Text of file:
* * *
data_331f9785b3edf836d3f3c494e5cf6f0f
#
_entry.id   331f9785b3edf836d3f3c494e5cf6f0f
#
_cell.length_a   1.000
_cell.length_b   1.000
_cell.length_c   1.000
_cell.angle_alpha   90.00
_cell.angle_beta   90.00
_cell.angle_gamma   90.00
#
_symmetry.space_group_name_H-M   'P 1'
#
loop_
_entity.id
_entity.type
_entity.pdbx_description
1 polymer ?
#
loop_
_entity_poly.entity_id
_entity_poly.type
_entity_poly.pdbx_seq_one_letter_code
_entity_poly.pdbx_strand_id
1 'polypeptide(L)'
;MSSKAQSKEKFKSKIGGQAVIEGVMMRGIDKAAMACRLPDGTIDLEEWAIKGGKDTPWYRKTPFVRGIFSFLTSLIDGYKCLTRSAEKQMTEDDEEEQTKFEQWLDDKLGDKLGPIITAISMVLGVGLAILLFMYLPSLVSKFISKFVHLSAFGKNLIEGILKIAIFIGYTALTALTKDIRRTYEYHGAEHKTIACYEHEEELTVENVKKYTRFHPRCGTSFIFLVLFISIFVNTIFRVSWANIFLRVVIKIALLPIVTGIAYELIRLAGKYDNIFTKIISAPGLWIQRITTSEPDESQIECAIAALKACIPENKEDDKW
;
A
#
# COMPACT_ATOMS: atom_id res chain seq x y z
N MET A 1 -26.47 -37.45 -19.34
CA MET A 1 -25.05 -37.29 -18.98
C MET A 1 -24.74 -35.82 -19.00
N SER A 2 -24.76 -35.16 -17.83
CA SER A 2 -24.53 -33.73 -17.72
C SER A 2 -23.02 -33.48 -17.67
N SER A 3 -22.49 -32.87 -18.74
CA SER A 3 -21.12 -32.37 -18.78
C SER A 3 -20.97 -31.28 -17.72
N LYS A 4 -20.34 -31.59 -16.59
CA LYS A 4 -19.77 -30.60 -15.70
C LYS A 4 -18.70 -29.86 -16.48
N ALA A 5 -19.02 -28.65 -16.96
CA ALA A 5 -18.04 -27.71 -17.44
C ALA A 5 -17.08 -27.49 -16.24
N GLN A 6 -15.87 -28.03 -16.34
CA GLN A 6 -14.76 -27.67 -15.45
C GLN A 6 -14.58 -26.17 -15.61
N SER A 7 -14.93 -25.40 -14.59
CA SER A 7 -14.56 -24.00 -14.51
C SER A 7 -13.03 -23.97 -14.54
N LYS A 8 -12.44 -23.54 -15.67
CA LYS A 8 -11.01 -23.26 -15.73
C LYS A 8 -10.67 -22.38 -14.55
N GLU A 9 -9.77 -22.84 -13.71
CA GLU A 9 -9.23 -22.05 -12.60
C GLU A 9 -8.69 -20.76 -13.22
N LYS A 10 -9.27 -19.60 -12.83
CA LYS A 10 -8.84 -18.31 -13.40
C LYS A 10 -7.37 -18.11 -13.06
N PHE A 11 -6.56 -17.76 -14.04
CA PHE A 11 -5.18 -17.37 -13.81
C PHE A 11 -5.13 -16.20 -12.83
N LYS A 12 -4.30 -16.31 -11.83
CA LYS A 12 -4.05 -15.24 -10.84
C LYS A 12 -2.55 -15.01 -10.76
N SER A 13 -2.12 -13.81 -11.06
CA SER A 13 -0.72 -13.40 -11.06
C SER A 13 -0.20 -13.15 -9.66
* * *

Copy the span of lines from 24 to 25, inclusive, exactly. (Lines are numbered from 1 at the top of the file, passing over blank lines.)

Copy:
_entity_poly.pdbx_strand_id
1 'polypeptide(L)'